Member of Parliament for Clacton

Douglas Carswell

09 OCT 2007

It's Plain English - says MP

Douglas steps up his Plain English campaign

Clacton's MP has stepped up his campaign against local officialdom’s promoting of languages other than English in England.

After his local council offered him public documents in seven different languages other than English, including Urdu, Polish, Gujerati and Turkish - and having discovered that no one had yet in fact asked for a translation in Urdu, he has now raised the matter in Parliament.

Douglas says "Having asked local officialdom why they promote social division and seperateness, they tried to imply that they were mandated to do so by central government. I simply don't believe that - where is the law that forces them to be politically correct?"

Stepping up his Plain English campaign, Douglas has asked the Minister if she can:

Provide details of the statutory and non-statutory guidance for local councils on the provision of public documents in languages other than English?

What advice does the Minister's department offer local authorities about the provision of public documents in English, and will she make a statement?.

Does the minister believe that providing public documents in languages other than English enhances or diminishes a sense of social cohesion and inclusiveness?.

In light of her plans to provide local councils with £50 million to enhance social cohesion following the report by the Commission on Integration and Cohesion, will the minister also review guidelines for local government on the provision of public documents in languages other than English?.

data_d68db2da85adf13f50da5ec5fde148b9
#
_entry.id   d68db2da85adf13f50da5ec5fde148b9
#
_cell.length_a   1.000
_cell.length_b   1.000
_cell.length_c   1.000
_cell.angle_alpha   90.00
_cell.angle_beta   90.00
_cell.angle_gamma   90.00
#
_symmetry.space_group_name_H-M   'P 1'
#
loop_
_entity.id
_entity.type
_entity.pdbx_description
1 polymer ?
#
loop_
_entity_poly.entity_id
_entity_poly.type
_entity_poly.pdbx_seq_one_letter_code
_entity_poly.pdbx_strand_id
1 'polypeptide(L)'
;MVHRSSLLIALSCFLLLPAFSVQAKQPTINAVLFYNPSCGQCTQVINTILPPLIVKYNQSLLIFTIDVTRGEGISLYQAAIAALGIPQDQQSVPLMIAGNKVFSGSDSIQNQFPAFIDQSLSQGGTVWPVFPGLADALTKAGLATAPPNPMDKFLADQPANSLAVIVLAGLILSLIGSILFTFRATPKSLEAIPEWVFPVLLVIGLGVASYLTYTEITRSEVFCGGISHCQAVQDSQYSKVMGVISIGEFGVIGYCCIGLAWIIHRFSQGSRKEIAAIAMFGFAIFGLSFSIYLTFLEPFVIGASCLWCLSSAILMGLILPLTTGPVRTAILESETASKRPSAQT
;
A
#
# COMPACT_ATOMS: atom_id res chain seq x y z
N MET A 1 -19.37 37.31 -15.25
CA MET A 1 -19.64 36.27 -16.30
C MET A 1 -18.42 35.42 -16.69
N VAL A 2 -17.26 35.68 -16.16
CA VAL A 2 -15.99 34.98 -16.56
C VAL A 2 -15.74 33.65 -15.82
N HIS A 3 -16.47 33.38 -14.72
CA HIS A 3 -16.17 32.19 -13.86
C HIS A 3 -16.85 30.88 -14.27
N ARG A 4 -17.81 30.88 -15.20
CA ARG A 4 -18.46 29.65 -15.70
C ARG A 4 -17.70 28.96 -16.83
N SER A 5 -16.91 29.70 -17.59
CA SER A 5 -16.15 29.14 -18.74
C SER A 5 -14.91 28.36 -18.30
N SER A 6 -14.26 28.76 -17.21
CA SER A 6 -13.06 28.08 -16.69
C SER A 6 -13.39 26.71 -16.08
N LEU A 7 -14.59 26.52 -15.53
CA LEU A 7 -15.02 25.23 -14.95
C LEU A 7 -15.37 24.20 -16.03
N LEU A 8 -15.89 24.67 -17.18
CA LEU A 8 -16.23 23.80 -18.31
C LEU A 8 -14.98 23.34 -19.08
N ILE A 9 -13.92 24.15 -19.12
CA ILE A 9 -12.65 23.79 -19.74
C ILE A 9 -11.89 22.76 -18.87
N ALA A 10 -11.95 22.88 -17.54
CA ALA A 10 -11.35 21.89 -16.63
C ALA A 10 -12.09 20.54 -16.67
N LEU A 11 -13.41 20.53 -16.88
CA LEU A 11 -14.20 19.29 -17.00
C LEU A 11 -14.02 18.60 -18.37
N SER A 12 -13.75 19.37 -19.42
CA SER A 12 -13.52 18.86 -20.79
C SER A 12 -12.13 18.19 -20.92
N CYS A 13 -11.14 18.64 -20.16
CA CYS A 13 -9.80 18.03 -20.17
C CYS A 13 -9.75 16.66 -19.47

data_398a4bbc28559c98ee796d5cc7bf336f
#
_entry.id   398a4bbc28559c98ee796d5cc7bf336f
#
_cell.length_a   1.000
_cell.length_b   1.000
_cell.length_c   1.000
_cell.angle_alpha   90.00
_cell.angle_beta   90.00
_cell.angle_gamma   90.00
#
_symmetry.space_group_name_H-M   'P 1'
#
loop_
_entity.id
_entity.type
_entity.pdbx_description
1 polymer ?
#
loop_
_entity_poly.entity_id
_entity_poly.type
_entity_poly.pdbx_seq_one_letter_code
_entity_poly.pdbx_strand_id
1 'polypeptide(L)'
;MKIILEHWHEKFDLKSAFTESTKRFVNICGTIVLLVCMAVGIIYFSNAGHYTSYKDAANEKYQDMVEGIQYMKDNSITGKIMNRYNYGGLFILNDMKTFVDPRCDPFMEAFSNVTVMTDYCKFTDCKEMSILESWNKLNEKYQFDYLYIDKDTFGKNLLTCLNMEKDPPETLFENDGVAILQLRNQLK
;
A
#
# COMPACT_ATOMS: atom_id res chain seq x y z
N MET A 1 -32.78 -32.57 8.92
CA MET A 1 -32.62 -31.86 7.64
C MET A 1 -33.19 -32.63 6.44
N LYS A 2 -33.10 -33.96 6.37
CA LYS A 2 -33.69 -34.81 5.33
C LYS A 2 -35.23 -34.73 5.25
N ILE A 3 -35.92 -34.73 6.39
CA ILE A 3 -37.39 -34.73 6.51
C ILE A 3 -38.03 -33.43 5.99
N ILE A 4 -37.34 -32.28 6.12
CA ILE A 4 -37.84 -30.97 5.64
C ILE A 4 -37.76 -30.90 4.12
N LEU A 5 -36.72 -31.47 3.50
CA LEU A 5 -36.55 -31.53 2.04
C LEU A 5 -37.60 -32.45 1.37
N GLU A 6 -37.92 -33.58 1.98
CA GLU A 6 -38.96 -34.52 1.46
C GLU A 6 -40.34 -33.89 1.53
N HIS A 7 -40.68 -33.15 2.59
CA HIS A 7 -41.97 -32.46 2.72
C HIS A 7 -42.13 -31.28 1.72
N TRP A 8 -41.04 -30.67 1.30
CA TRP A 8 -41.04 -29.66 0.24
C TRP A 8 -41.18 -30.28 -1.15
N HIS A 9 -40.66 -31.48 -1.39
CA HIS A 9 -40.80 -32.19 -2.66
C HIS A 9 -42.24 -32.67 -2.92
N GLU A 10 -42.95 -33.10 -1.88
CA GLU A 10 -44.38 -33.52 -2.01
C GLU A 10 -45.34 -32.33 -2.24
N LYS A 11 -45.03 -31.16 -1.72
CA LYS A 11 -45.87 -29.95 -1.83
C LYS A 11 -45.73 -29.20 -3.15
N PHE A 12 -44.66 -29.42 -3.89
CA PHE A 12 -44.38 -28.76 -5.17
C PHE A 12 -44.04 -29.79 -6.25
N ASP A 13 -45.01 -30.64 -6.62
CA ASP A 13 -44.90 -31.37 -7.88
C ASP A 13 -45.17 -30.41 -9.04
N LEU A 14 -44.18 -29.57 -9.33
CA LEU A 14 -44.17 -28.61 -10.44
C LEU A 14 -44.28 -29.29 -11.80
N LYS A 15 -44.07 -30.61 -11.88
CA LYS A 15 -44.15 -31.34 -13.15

Douglas adds “I'm worried about my country’s cohesion. I don't think that the so-called "multi-cultural consensus" has worked, and I hear even Trevor Philips saying we need more integration, rather than seperateness."

"Yet local officialdom is promoting cultural relativism. Who voted for that? "

"Promoting the idea that it is okay not to learn English is harmful to everyone - especially those people who would be socially excluded by their inability to communicate effectively. Without a common language we are denied the tools to create common understanding with one another. That means tensions, divisions and social fragmentation."

"It is wonderful that in this country people celebrate their different heritages. We've been a plural society since the time of Cromwell - if not before. In the private space, it is good that people have the particular and the distinctive. But in the public space, we need common cultural reference points - and that begins with language. That language is English."

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